Queen Salote received every honour that the monarch of the United Kingdom could confer on her. She was made a Dame Commander of the Order of the British Empire (DBE) in 1932 and promoted, in 1945, to be a Dame Grand Cross, thus providing her with that pink mantle that was to be so useful eight years later. When Queen Elizabeth II visited Tonga during her extensive Commonwealth tour towards the end of 1953, she made Queen Salote a Dame Grand Cross of the Royal Victorian Order (GCVO). In 1965, the Order of Saint Michael and Saint George was opened to women and, shortly before her death in that year, Queen Salote was made the first Dame Grand Cross (GCMG).
Her death caused great sadness in Tonga, the South Pacific, New Zealand (her second home), and Britain. Diabetes, pleurisy and, finally, cancer had gradually overcome her. It was a sick woman who sat on the veranda of the palace in Nuku'alofa on 30 July 1965 to watch the parade celebrating the longest reign in Tongan history. Her great, great grandfather King George Tupou I, had embraced Christianity before reigning from 1845 to 1893; the 'Grand Old Man of the Pacific' died at the age of 96. His great grandson and successor, King George Tupou II (Queen Salote's father), concluded the Treaty of Friendship and Protection with Britain in 1900, whereby the Friendly Islands (so named by Captain Cook) remained an independent kingdom under British protection.
In early November 1965, Queen Salote, accompanied by her younger son, was flown in an RAF aircraft to Auckland for hospital treatment. A month later, her condition deteriorated and she died on 16 December, an hour before her elder son, because of aircraft delays, was able to reach her bedside.
The funeral took place in Nuku'alofa on 23 December, following a lying-in-state characterised by the special Tongan high ritual of chiefly death: Koe takipo. Fires burned continually throughout the hours of darkness around the palace, with three attendants sitting on three of each burning torch. One attendant held the torch horizontally in the direction the body lay while the other two knocked away the ash to keep the torch burning. For the same period, no food could be prepared inside the palace itself or the grounds and only the new king could eat in the palace, from food cooked outside it. The population of Nuku'alofa was doubled by mourners from the outlying islands, bearing gifts of food, mats and bark cloths for their new ruler. More than 200 men carried the bier from the palace to the royal tombs where the later rites were conducted, according to custom, behind a closed wall of bark cloth screen 150 metres long around the whole tomb. Queen Elizabeth II was represented at the funeral by the Govenor-General of New Zealand and flags flew at half-mast in London on that day.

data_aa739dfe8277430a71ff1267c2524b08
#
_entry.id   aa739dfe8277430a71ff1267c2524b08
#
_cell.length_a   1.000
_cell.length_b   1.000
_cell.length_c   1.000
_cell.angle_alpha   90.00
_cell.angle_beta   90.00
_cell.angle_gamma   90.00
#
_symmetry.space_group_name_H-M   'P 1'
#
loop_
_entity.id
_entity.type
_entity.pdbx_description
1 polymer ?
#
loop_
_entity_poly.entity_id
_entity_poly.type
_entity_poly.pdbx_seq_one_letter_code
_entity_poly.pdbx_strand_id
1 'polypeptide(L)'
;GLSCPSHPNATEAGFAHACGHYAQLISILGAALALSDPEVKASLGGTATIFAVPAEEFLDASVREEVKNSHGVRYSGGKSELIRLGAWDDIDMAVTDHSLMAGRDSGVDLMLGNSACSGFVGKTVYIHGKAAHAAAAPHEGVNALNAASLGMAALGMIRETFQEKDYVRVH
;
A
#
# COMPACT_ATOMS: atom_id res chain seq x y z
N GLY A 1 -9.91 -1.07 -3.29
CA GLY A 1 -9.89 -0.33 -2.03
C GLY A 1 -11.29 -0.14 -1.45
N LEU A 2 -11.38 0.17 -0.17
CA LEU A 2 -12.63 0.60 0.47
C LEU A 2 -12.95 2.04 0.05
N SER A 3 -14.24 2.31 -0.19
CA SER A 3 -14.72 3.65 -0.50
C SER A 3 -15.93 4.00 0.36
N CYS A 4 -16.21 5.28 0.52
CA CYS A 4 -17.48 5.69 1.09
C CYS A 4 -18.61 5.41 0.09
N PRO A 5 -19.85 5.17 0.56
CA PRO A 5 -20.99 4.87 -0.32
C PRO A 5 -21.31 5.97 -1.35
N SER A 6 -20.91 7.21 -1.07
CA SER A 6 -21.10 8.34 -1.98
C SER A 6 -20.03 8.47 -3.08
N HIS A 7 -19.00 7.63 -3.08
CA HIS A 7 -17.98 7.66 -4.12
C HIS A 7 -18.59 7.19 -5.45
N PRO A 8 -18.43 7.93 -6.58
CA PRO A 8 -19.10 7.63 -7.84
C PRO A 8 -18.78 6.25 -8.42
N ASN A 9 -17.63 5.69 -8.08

The links of the Tongan royal family with Britain have been firmly maintained since Queen Salote's death. Her elder son and sucessor, King Taufa'ahau Tupou IV, is a frequent visitor and wa present at Queen Elizabeth II's Silver Jubilee Service in St Paul's Cathedral in June 1977, seated on a large Tudor-style chair originally made for 'Henry VIII' in the TV series 'Elizabeth R'. The always friendly relationship between the Friendly Islands and Britain continues vigourously today but never was better symbolised than by a smiling, wet Queen Salote in 1953.
This story is mentioned, along with the Queen's visit to Tonga as part of Commonwealth travels, in the new edition of Overseas, with will be available in the first week of March 2018.